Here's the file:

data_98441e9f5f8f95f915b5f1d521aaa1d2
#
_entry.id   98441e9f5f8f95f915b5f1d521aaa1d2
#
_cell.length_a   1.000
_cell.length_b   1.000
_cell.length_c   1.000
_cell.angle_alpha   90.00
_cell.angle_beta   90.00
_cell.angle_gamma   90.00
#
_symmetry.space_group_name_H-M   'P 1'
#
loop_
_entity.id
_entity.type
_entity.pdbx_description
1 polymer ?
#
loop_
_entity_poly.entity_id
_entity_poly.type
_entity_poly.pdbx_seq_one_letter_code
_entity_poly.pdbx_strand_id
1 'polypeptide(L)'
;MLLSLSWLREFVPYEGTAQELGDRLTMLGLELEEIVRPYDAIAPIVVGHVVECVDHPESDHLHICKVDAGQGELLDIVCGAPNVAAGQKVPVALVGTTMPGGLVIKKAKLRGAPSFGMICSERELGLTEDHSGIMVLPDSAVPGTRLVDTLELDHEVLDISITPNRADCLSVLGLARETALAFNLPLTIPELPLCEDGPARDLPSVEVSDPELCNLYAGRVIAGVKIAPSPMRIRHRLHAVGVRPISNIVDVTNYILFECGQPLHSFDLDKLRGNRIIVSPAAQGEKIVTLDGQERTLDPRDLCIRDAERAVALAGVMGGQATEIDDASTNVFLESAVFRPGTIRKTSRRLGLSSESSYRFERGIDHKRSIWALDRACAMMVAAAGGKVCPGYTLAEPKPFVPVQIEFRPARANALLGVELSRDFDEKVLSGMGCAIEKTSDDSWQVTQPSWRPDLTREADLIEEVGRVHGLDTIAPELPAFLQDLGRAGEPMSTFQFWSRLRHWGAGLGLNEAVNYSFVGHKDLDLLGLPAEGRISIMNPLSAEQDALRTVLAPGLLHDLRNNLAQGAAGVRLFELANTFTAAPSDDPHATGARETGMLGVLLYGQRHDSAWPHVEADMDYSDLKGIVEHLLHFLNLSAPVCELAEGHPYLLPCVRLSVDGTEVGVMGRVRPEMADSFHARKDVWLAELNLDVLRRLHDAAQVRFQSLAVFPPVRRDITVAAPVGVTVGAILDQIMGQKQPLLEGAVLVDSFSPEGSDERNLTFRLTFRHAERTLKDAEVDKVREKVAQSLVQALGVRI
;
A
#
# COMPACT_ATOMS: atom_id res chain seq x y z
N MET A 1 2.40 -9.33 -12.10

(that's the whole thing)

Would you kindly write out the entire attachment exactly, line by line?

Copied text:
data_98441e9f5f8f95f915b5f1d521aaa1d2
#
_entry.id   98441e9f5f8f95f915b5f1d521aaa1d2
#
_cell.length_a   1.000
_cell.length_b   1.000
_cell.length_c   1.000
_cell.angle_alpha   90.00
_cell.angle_beta   90.00
_cell.angle_gamma   90.00
#
_symmetry.space_group_name_H-M   'P 1'
#
loop_
_entity.id
_entity.type
_entity.pdbx_description
1 polymer ?
#
loop_
_entity_poly.entity_id
_entity_poly.type
_entity_poly.pdbx_seq_one_letter_code
_entity_poly.pdbx_strand_id
1 'polypeptide(L)'
;MLLSLSWLREFVPYEGTAQELGDRLTMLGLELEEIVRPYDAIAPIVVGHVVECVDHPESDHLHICKVDAGQGELLDIVCGAPNVAAGQKVPVALVGTTMPGGLVIKKAKLRGAPSFGMICSERELGLTEDHSGIMVLPDSAVPGTRLVDTLELDHEVLDISITPNRADCLSVLGLARETALAFNLPLTIPELPLCEDGPARDLPSVEVSDPELCNLYAGRVIAGVKIAPSPMRIRHRLHAVGVRPISNIVDVTNYILFECGQPLHSFDLDKLRGNRIIVSPAAQGEKIVTLDGQERTLDPRDLCIRDAERAVALAGVMGGQATEIDDASTNVFLESAVFRPGTIRKTSRRLGLSSESSYRFERGIDHKRSIWALDRACAMMVAAAGGKVCPGYTLAEPKPFVPVQIEFRPARANALLGVELSRDFDEKVLSGMGCAIEKTSDDSWQVTQPSWRPDLTREADLIEEVGRVHGLDTIAPELPAFLQDLGRAGEPMSTFQFWSRLRHWGAGLGLNEAVNYSFVGHKDLDLLGLPAEGRISIMNPLSAEQDALRTVLAPGLLHDLRNNLAQGAAGVRLFELANTFTAAPSDDPHATGARETGMLGVLLYGQRHDSAWPHVEADMDYSDLKGIVEHLLHFLNLSAPVCELAEGHPYLLPCVRLSVDGTEVGVMGRVRPEMADSFHARKDVWLAELNLDVLRRLHDAAQVRFQSLAVFPPVRRDITVAAPVGVTVGAILDQIMGQKQPLLEGAVLVDSFSPEGSDERNLTFRLTFRHAERTLKDAEVDKVREKVAQSLVQALGVRI
;
A
#
# COMPACT_ATOMS: atom_id res chain seq x y z
N MET A 1 2.40 -9.33 -12.10